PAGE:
The Spell of the Yukon and Other Verses

Author: Robert Service  | Date: 1916

who will grip you by the hand, And greet you with a welcome warm and true; For he’s your younger brother, the one you sent away Because there wasn’t room for him at home; And now he’s quite contented, and he’s glad he didn’t stay, And he’s building Britain’s greatness o’er the foam. When the giant herd is moving at the rising of the sun, And the prairie is lit with rose and gold, And the camp is all abustle, and the busy day’s begun, He leaps into the saddle sure and bold. Through the round of heat and hurry,

through the racket and the rout, He rattles at a pace that nothing mars; And when the night-winds whisper and camp-fires flicker out, He is sleeping like a child beneath the stars. When the wattle-blooms are drooping in the sombre shed-oak glade, And the breathless land is lying in a swoon, He leaves his work a moment, leaning lightly on his spade, And he hears the bell-bird chime the Austral noon. The parrakeets are silent in the gum-tree by the creek; The ferny grove is sunshine-steeped and still; But the dew will gem the myrtle in the twilight ere he seek His little lonely cabin on the hill. Around the purple, vine-clad slope the argent river dreams; The roses almost hide the house from view; A snow-peak of the Winterberg in crimson splendor gleams; The shadow deepens down on the karroo. He seeks the lily-scented dusk beneath the orange tree; His pipe in silence glows and fades and glows; And then two little maids come out and climb upon his knee, And one is like the lily, one the rose. He sees his white sheep dapple o’er the green New Zealand plain, And where Vancouver’s shaggy ramparts frown, When the sunlight threads the pine-gloom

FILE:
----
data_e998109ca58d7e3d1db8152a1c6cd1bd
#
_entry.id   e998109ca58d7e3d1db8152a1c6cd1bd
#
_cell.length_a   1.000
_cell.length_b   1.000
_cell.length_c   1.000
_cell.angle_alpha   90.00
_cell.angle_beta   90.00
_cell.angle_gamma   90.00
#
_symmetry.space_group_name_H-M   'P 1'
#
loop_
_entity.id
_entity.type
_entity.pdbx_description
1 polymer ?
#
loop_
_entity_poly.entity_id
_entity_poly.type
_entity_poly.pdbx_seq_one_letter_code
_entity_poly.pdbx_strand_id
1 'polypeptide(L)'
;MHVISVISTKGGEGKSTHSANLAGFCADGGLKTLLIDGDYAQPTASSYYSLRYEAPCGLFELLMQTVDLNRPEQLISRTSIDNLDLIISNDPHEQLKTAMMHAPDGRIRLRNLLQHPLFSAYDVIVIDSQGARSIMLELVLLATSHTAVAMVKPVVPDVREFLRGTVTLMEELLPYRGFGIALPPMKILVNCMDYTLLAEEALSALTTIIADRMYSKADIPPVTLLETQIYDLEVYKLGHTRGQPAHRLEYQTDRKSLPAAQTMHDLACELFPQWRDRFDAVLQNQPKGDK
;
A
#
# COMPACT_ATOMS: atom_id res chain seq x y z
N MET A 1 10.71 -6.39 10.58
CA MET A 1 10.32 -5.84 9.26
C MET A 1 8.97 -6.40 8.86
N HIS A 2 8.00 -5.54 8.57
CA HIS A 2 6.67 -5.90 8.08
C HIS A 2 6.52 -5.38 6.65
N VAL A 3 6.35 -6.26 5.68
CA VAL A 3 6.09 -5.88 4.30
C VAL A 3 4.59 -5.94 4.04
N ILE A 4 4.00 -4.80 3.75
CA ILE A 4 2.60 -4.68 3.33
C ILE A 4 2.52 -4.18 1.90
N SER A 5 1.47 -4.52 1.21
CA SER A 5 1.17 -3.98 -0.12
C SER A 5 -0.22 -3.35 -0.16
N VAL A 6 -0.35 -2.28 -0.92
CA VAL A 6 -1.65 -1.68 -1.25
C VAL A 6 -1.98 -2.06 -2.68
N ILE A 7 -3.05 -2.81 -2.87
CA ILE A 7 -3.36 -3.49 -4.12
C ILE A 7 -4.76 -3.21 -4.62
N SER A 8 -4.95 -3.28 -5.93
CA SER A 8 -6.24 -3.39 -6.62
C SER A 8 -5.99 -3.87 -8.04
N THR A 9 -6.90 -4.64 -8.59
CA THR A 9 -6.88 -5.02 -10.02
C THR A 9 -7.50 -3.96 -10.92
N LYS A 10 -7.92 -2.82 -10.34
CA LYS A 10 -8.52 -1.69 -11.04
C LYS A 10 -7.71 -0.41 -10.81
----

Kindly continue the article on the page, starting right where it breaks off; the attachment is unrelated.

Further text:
he is fighting might and main To clinch the rivets of an Empire down. You will find him toiling, toiling, in the south or in the west, A child of nature, fearless, frank, and free; And the warmest heart that beats for you

is beating in his breast, And he sends you loyal greeting o’er the sea. You’ve a brother in the army, you’ve another in the Church; One of you is a diplomatic swell; You’ve had the pick of everything and left him in the lurch, And yet I think he’s doing very well. I’m sure his life is happy, and he doesn’t envy yours; I know he loves the land his pluck has won; And I fancy in the years unborn, while England’s fame endures, She will come to bless with pride- The Younger Son.

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Chicago: Robert Service, The Spell of the Yukon and Other Verses Original Sources, accessed May 27, 2024,

MLA: Service, Robert. The Spell of the Yukon and Other Verses, Original Sources. 27 May. 2024.

Harvard: Service, R, The Spell of the Yukon and Other Verses. Original Sources, retrieved 27 May 2024, from